Human Centered Design, Gen-Y and Gamification

(Atari: hitting targets and giving people what they want)


+++I had a great training session recently on Human Centered Design, it was great for many reasons, but among the top was that the audience was filled with Gen-Yers who thought it was all bloody obvious. The general Y-consensus seemed to be: of course you should design with the end-user in mind and arguments from the audience members burst out on why companies bothered employing people who didn’t already “get it”. The arguments seemed to centre on one idea: if people needed to have this drilled into them then they were lazy fools and shouldn’t have a job.

+++This wholehearted embracing of Human Centered Design (HCD) was as abrupt and brutal as it was refreshing. Yes, HCD is a great framework. And the concepts that sit behind it are so simple and straight forward that people should surely be already doing this. But it also isn’t. The majority of people I’ve worked with in behemoth-sized companies are certainly not fools. They might lose sight of the big picture, or be forced into strange KPIs; but generally they are all keen on being decent human beings and look to be part of positive, productive projects. So, why do we so often lose sight of the fundamentals? Even the good basic principals of HCD ?

+++The further I get into my Social Psychology course the more I wonder if it is simply that the way we’ve set up our large companies is not ‘human’ enough? That is, our enterprises themselves are often not based on HCD, so often they don’t take employees’ natural behaviour as a way of building out strengths in the business. And to the Gen Y argument, what is it about extra-large companies that seems to bring out more of the social loafer1 in people? Could it be that the way we organise large workplaces and collaboration is simply failing?

+++Groups can often create situations where people feel that their individual actions are unrecognised or unaccounted for. This ‘de-individualisation’ can encourage people act in ways that are less socially responsible, and in extreme circumstances can cause them to commit abhorrent acts2. And at a basic level, it has also been proven that humans generate more solutions to problems when we problem solve alone, rather than in a ‘groupthink’ situation. Keith Sawyer, a psychologist at Washington University, notes that “Decades of research have consistently shown that brainstorming groups think of far fewer ideas than the same number of people who work alone and later pool their ideas.”3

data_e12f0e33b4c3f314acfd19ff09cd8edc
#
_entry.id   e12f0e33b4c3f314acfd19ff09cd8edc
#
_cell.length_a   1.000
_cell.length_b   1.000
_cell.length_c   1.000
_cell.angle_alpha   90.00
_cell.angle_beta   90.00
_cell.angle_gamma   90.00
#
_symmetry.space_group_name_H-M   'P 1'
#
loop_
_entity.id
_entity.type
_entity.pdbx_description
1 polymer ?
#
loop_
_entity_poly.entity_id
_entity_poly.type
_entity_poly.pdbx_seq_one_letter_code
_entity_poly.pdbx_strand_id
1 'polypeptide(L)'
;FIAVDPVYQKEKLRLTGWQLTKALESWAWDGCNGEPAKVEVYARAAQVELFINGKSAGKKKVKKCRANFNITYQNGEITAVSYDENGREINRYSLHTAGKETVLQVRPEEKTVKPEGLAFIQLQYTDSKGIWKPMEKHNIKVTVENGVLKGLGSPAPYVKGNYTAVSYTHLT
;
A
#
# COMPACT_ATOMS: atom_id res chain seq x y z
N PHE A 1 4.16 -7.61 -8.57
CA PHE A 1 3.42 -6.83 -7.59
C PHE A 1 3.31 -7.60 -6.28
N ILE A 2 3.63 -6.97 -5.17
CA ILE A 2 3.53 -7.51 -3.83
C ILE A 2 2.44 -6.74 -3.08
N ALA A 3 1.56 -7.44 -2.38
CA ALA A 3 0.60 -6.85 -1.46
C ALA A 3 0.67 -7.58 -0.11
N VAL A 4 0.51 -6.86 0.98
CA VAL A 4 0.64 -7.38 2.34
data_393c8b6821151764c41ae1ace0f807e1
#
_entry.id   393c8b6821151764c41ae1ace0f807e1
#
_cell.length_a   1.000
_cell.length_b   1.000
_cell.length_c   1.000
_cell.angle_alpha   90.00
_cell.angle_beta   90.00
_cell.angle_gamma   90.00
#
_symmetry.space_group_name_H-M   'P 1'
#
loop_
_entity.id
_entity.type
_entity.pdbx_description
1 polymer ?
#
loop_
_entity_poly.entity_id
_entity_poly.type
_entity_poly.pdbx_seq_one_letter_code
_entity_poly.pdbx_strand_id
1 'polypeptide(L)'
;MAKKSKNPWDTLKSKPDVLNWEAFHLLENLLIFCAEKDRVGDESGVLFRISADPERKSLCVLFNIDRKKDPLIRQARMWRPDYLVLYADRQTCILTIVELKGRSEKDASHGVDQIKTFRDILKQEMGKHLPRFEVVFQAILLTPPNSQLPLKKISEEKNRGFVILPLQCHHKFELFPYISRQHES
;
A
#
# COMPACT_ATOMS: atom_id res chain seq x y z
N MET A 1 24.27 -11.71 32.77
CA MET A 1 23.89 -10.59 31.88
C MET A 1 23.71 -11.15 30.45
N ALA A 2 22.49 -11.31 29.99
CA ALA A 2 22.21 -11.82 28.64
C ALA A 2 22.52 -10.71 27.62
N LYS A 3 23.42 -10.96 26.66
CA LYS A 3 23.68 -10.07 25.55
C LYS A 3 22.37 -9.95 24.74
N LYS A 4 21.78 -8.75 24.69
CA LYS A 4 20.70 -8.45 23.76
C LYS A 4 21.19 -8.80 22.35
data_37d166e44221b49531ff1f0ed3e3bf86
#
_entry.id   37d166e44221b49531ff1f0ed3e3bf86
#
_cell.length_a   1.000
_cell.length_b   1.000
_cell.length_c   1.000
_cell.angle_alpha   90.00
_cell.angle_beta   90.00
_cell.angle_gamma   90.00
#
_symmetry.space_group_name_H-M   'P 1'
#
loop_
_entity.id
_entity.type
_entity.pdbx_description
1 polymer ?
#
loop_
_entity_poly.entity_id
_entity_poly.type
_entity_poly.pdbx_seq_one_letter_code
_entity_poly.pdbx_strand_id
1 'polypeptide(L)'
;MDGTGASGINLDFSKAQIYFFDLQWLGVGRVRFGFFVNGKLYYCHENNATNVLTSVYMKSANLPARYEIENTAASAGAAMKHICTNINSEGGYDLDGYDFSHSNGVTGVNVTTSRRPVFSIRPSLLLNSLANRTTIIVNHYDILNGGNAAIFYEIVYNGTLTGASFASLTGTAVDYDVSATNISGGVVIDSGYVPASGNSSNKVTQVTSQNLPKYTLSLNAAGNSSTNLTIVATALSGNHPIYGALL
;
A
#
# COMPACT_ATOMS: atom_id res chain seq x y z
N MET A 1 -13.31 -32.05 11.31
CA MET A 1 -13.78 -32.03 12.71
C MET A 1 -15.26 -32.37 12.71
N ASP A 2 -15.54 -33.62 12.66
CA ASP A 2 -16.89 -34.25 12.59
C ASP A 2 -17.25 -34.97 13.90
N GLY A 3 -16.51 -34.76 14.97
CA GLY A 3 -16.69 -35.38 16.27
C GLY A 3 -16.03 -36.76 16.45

+++There is a lot to be said for the power of the individual, but forcing people to consistently work individually is not the solution. We also need to rely on a wide range of skill sets and many hands to help scale and implement any great idea. The group certainly has this power, perhaps we just need add a little more HCD to how we set them up.

What in the psychology of groups can we leverage? Research has shown that:

  • When people are not accountable and cannot evaluate their own efforts, responsibility is diffused across all group members.4


  • However, being observed or recognised for individual performance in a group does encourage people to participate more actively.


  • Groups are more likely to be productive when the task is challenging, appealing or involving.5


  • In fact, when engaged in a challenging task, people often perceive their individual efforts as indispensable.6


  • And while groups may present opportunities for ‘social loafers’ to blend in and eschew responsibility, engaged crew members can dramatically change this dynamic. When people see others in their group as unreliable or as unable to contribute much, they work harder. 7


  • Interestingly, this often has a knock-on effect on under-performers. Weber & Hertel found that in this situation less capable individuals also pick up their game as they strive to keep up with others’ greater productivity.


  • Groups also loaf less when their members are part of a community they identify with, such as friends and family; or when they feel indispensable to their group.9


  • The simple act of expecting to interact with someone again serves to increase effort on team projects